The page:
A number of AV Manufacturers at the CES conference in Las Vegas today, admitted to TechRadar that they are having trouble explaining just what BD-Live is to the average consumer.

BD-Live or Profile 2.0 was launched at the beginning of 2008 and makes use of a Blu-ray players Ethernet connection. Although manufacturers were slow to adopt the format, companies like Panasonic, who announced at CES that its latest range of players are all Profile 2.0, have finally embraced the format. Just because Blu-ray player manufacturers have become savvy to BD-Live doesn't mean that the general public has, as Deborah Felicia of Panasonic explained to us.

"Consumers are still very naïve about BD-Live, they are only just understanding Blu-ray," she said. "One of the main problems is that stores don't demo a Blu-ray player's BD-Live capabilities. They don't plug the machines into an Ethernet connection, to show the profile's full effect."

She did continue on a more positive not, however, admitting: "2009 will be the year that consumers will realise just what their Blu-ray players can do."

Demonstrations needed

LG agreed with what Panasonic felt about Profile 2.0, explaining: "When retailers properly explain just what BD-Live can do for the consumer, then they embrace BD-Live. It has to be demonstrated in-store, however, for consumers to realise its full potential."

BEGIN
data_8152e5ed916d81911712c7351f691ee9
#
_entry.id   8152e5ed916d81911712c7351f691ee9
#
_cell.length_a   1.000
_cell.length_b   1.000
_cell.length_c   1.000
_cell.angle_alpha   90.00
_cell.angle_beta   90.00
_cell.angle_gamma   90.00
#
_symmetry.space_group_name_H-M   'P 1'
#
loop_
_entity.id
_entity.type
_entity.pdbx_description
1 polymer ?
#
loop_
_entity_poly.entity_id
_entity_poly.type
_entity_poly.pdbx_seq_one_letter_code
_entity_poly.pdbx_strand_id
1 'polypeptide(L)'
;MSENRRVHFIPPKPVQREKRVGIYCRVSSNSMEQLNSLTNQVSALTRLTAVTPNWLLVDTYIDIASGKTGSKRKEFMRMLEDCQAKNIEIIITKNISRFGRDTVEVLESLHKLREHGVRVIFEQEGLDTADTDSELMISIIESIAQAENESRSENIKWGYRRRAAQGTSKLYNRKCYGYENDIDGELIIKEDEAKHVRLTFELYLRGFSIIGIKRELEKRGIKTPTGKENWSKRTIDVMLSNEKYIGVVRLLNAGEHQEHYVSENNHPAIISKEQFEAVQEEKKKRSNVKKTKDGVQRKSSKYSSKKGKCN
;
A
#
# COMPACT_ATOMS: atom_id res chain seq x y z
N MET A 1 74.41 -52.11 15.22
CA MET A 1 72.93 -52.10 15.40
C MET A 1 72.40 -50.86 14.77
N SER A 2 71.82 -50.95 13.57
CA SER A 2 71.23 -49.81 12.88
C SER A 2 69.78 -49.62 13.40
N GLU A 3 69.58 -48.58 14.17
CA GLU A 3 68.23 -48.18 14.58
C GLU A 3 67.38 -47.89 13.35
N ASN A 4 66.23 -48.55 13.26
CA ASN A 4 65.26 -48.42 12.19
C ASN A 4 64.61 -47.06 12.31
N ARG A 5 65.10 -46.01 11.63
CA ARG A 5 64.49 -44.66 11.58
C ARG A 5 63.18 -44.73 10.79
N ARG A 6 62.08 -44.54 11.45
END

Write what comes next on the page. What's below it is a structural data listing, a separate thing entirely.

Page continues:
When we asked a spokesperson at Sony about Profile 2.0, he admitted their were some problems with consumers understanding just what BD-Live is about: "There's a lot of confusion, mainly because different movie distributors use BD-Live for different things.

"For example, Warner did a time-sensitive director's commentary for The Dark Knight, which was great, but you had to know exactly when to go online to witness it. While other film studios use it for its social-networking and online chat capabilities.

"Sony is doing some market research at the moment, to see just exactly how BD-Live can be explained in simple terms to consumers in the future."